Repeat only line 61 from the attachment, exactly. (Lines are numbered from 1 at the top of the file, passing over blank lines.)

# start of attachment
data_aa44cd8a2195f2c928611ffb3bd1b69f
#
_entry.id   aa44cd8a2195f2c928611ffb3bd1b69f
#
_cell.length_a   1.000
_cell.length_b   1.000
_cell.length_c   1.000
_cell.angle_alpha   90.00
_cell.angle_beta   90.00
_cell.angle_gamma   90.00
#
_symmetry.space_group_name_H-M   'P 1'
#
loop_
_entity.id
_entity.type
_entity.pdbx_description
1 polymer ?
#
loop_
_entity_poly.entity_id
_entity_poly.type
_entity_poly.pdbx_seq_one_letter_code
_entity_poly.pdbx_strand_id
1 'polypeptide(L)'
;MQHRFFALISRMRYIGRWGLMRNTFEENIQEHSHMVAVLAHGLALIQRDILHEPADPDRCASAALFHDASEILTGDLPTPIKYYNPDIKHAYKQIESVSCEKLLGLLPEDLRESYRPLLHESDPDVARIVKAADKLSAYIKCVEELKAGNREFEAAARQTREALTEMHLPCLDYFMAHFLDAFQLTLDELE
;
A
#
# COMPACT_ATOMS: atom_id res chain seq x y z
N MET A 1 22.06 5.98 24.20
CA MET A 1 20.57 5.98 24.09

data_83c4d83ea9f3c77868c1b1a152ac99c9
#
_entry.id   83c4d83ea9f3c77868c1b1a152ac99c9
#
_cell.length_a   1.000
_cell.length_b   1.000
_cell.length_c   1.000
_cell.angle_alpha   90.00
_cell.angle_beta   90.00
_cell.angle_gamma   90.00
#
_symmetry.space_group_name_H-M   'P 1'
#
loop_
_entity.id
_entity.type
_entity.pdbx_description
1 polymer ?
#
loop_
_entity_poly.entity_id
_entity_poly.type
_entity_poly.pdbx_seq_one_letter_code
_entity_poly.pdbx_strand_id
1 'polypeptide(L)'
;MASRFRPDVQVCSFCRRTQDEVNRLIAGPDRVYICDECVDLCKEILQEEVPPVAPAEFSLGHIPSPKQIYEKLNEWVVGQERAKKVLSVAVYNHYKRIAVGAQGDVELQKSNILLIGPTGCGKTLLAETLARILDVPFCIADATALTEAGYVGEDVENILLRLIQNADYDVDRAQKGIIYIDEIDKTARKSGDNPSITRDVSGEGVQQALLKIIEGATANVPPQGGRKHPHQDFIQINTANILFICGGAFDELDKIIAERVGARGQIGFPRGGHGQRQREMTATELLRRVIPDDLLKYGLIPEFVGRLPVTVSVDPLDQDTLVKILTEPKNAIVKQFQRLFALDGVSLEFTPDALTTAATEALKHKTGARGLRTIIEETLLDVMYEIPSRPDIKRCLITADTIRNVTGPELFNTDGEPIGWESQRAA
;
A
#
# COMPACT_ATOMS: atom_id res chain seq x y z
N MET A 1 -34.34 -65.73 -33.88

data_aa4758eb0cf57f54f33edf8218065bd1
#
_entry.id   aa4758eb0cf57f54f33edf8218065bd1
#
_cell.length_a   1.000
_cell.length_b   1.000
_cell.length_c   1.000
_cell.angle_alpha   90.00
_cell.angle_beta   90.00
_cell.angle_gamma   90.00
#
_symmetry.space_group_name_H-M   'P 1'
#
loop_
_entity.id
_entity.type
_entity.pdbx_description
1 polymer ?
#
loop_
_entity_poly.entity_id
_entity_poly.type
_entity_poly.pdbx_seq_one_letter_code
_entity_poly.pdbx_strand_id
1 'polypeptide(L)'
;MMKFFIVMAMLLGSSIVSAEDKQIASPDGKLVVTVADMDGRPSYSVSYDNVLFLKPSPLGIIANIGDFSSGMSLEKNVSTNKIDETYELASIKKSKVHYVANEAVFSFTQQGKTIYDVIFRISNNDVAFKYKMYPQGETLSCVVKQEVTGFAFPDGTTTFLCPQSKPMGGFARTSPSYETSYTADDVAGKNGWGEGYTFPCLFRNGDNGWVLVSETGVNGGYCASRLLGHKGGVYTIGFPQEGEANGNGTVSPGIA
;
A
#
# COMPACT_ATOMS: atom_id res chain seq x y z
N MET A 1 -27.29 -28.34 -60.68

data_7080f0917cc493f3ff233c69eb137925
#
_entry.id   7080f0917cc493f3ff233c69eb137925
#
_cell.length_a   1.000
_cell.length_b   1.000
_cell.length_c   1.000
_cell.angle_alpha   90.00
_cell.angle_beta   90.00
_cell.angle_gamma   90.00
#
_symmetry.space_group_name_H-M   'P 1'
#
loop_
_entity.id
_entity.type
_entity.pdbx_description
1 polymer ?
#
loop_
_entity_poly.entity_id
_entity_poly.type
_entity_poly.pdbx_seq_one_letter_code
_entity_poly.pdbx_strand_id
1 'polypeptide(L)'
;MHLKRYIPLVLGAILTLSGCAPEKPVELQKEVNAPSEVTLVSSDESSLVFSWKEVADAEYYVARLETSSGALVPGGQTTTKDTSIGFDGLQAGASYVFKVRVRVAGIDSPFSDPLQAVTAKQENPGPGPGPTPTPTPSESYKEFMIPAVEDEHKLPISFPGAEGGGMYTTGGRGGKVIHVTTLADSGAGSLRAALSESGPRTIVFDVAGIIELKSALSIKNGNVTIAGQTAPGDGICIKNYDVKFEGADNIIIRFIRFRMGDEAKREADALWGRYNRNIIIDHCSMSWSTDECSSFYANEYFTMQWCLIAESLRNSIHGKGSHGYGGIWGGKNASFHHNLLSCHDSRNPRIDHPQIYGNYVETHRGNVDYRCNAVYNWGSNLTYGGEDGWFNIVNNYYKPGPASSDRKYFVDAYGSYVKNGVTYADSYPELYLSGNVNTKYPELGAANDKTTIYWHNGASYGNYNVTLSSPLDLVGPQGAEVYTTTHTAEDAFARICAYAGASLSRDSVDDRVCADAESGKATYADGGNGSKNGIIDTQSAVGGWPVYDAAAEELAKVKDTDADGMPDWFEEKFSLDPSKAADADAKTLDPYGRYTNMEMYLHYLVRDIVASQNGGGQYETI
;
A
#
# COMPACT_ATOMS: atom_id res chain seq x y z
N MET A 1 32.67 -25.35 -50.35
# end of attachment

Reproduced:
#